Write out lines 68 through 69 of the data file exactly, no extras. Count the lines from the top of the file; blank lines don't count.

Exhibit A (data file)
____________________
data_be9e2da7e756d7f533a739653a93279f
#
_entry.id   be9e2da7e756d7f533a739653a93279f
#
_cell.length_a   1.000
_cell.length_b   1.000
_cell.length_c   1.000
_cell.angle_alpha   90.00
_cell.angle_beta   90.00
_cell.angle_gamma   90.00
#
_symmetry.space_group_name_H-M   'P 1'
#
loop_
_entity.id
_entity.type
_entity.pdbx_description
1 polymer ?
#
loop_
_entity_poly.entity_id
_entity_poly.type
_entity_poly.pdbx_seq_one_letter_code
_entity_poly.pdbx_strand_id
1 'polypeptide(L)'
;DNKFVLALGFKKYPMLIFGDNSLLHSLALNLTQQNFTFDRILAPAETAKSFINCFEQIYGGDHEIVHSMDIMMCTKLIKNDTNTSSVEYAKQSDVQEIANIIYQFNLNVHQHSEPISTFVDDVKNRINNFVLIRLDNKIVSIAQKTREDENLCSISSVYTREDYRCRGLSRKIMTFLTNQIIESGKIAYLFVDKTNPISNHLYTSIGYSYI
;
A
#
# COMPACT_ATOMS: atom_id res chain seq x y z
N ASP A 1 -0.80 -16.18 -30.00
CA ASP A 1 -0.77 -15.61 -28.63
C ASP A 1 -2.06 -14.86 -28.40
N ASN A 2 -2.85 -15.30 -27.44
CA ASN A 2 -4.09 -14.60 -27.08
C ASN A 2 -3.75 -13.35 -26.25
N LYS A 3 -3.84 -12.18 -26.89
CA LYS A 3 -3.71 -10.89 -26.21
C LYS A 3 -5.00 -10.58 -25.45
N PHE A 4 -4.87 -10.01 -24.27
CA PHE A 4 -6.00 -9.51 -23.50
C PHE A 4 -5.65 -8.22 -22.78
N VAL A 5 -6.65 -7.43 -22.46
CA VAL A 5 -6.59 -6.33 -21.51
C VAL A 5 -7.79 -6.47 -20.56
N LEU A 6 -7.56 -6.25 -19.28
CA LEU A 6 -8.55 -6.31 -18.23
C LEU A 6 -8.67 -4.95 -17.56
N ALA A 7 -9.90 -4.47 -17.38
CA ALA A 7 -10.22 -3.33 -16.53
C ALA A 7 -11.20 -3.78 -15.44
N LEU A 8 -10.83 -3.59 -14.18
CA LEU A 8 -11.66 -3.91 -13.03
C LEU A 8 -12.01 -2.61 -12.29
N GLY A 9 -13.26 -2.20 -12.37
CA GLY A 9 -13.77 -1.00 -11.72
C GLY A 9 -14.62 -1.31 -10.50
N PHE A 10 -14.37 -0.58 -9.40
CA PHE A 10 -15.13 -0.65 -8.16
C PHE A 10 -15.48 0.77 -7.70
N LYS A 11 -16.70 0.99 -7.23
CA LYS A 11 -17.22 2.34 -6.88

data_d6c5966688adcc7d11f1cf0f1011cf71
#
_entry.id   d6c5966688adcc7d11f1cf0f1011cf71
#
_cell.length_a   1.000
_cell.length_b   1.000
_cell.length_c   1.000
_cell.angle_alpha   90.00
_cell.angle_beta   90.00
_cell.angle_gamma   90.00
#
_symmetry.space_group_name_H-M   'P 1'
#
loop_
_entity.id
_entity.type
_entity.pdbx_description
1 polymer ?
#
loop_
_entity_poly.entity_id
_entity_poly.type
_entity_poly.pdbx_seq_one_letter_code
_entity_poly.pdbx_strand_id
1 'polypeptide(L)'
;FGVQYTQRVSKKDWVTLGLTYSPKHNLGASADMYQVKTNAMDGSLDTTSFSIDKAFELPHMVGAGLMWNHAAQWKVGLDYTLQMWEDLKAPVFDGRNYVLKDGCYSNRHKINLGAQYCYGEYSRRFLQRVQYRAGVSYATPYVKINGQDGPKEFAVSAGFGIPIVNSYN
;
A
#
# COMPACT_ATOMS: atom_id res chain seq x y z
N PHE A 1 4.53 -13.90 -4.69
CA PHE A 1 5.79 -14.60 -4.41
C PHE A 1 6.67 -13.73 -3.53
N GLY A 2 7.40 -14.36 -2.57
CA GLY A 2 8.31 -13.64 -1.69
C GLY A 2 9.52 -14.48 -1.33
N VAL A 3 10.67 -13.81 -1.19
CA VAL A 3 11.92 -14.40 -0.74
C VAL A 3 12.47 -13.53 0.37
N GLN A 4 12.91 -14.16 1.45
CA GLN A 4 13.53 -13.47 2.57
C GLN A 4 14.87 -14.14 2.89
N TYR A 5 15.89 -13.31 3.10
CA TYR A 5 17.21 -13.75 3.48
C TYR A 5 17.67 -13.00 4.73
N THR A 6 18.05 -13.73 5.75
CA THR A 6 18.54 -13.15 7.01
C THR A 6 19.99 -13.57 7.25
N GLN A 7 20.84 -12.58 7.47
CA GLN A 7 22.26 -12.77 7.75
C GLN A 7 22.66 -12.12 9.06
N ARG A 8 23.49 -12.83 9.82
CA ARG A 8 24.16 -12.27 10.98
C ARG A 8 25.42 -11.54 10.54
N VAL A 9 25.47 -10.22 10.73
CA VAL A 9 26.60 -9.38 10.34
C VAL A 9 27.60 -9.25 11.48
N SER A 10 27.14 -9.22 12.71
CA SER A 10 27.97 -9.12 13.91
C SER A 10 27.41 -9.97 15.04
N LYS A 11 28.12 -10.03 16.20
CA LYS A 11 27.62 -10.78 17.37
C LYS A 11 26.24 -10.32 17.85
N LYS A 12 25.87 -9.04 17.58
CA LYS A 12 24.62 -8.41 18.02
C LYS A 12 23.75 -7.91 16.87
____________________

_cell.length_b   1.000
_cell.length_c   1.000